| 4:39 PM EST

Tesla Posts Record Sales Quarter, Eyes Indian Market

Global growth strategy unfolds
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Tesla racked up record-high sales in July-September and says it will expand into India next year.

The electric-vehicle pioneer delivered 139,300 electric cars in the third quarter. That boosted its sales through the first nine months to a record 318,400 electric cars and crossover vehicles.

Tesla Model 3 sedan  (Images: Tesla)


Tesla doesn’t break out model-by-model sales figures, but its Model 3 sedan appears to have accounted for about 90% of third-quarter volume.

Tesla sold 367,800 vehicles in 2019. CEO Elon Musk believes the company could reach 500,000 deliveries this year, although that would mean hiking year-on-year output in the fourth quarter by almost 40%. Analysts are skeptical.

Regardless, it’s quite an achievement to do so well in a sales year upended by the coronavirus pandemic.

Last year, Tesla accounted for an industry-leading 16% chunk of the global EV market, led by overseas sales of the Model 3, according to McKinsey & Co. That share could expand this year in spite of the first dribble of EVs from mainstream carmakers, thanks to Tesla’s double-digit sales growth.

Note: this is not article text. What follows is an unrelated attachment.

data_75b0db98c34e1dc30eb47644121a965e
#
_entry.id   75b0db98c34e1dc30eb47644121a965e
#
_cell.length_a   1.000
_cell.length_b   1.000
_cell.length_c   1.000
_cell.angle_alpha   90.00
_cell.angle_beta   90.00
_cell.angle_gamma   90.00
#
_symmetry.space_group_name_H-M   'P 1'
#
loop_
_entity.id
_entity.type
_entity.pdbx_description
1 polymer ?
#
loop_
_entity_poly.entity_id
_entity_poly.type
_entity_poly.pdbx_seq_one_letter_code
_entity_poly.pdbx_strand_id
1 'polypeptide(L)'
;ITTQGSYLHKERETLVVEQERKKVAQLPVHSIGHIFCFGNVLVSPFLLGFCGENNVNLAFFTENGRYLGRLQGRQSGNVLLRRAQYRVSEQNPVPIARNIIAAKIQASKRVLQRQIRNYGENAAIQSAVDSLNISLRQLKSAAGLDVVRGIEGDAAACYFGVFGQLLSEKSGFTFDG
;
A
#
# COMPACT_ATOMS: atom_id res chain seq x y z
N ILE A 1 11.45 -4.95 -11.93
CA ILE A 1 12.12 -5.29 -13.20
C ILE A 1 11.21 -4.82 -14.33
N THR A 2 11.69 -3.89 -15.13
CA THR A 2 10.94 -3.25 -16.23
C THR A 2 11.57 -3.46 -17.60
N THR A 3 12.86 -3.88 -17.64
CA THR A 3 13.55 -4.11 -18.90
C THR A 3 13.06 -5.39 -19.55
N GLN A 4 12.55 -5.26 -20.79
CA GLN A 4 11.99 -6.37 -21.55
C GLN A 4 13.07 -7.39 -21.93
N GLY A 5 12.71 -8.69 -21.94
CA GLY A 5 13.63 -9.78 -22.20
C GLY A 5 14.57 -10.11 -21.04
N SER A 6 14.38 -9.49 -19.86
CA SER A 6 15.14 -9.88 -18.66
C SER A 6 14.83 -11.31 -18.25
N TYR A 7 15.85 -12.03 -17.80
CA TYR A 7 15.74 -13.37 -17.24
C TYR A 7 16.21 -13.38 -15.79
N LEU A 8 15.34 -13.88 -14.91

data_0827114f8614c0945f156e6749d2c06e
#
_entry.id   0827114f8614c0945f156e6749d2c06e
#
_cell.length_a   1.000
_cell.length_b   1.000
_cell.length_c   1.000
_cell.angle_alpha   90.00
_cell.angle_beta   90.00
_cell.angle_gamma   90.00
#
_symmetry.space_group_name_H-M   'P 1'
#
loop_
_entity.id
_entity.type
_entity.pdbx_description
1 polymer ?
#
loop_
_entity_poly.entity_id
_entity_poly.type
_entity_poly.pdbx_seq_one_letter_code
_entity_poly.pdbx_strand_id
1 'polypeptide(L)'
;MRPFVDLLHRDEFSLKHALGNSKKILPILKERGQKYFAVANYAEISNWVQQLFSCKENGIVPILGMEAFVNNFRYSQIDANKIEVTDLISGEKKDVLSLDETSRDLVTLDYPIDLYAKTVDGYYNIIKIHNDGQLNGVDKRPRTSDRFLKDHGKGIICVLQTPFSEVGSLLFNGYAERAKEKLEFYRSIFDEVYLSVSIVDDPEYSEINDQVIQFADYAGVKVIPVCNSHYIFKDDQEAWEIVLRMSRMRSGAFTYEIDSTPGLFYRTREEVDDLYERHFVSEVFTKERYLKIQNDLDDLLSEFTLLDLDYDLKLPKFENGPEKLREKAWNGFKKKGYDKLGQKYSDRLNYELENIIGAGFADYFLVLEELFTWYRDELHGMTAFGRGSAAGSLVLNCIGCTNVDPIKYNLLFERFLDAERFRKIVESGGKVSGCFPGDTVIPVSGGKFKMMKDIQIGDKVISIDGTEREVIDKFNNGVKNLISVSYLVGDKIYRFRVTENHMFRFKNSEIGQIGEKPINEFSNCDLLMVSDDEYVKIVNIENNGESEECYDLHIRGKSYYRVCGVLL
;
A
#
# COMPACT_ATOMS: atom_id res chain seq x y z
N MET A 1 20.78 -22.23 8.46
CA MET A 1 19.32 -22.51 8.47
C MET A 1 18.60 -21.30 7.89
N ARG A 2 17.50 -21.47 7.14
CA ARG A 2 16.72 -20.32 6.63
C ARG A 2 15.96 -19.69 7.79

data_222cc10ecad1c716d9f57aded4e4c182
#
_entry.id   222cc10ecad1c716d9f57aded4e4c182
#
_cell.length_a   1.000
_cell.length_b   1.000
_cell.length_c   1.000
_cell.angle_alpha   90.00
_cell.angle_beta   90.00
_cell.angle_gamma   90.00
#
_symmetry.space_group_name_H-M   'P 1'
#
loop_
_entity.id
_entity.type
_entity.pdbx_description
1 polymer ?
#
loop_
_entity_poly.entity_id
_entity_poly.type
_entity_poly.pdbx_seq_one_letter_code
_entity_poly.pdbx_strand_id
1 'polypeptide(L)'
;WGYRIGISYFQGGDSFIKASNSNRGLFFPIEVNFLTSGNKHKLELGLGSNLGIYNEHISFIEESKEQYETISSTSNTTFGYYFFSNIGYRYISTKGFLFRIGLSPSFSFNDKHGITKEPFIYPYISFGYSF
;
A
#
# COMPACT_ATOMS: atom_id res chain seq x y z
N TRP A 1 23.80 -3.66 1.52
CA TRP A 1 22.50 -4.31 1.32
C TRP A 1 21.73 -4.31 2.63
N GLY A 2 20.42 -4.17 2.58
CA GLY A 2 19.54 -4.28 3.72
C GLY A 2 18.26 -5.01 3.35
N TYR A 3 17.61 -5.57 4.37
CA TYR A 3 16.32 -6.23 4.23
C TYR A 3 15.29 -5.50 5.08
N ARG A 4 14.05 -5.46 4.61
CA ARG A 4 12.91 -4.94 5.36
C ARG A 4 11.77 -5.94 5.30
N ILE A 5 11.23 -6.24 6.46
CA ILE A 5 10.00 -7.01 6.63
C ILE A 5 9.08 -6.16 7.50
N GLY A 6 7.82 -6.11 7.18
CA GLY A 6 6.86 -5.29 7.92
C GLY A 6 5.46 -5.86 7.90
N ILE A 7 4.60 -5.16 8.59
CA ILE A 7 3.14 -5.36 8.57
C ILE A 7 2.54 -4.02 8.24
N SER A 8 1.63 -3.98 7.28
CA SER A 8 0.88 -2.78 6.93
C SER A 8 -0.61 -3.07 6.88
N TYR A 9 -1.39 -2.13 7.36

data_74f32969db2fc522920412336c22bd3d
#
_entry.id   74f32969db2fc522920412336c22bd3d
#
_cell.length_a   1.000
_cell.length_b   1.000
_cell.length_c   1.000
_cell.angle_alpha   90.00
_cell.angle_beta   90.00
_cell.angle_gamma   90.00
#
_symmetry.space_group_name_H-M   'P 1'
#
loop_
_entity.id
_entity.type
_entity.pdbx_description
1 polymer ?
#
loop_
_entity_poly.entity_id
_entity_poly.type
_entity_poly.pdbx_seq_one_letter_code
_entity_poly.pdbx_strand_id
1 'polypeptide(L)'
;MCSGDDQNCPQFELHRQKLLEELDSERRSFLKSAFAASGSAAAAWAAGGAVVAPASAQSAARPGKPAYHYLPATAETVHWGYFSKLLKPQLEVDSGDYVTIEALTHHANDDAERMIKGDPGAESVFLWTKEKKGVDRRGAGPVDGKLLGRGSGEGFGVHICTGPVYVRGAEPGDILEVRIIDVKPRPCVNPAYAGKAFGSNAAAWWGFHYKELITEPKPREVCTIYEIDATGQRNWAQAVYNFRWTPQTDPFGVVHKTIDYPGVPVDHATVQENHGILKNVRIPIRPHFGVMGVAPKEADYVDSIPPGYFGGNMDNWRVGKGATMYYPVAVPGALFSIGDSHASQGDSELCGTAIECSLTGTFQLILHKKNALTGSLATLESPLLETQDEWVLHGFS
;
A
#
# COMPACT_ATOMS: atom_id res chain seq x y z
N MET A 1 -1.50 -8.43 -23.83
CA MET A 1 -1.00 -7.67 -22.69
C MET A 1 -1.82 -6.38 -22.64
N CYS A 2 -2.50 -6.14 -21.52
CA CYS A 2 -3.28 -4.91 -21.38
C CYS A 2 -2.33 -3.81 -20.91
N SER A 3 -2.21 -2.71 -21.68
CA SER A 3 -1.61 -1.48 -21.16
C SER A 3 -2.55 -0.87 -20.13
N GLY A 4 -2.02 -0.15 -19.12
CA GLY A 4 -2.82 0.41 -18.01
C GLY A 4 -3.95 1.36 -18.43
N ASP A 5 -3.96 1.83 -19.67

There are challenges ahead. With a flood of what McKinsey estimates will be 450 new EV models in the next two years, it’s about to get much tougher for Tesla to defend its market share.

Next Target: India

That’s one reason why Musk said this week that Tesla “for sure” will push into the Indian market in 2021.

India has enormous sales potential, and the country’s government is very bullish about EVs. But expansive visions have been hampered by a nonexistent EV charging infrastructure and the lack of concerted effort to build one.

Fortunately, Tesla won’t need India to fuel sales right away. The company is just getting started in China, where its 10-month-old assembly plant in Shanghai already leads the EV market there.

The Chinese plant currently has annual capacity to make about 100,000 cars, split equally between the Model 3 and its Model Y crossover variant. The similar factory Tesla is building outside Berlin—also with an initial capacity of 100,000 units—is on track to open next year. Both complexes could be expanded as much as fivefold if regional demand warrants.

Teed Up

The timing of Tesla’s plant openings in China and Europe have neatly matched surges in EV demand in both regions. In July, the company confirmed its second U.S. factory will open outside Austin, Tex., by the end of 2021.

Yesterday the carmaker began lowering Model 3 prices in China by 8%-10%, a move enabled by a switch to cheaper batteries. Musk says even larger price cuts will come a few years from now when Tesla ramps up installations of a more advanced “biscuit tin” battery.

Musk vows that the new devices will help Tesla slash the U.S. base price of a Model 3 to $25,000 from the current $38,000.

Tesla has done a good job of building a strategy for sustained and impressive growth. From now on, execution will be everything.


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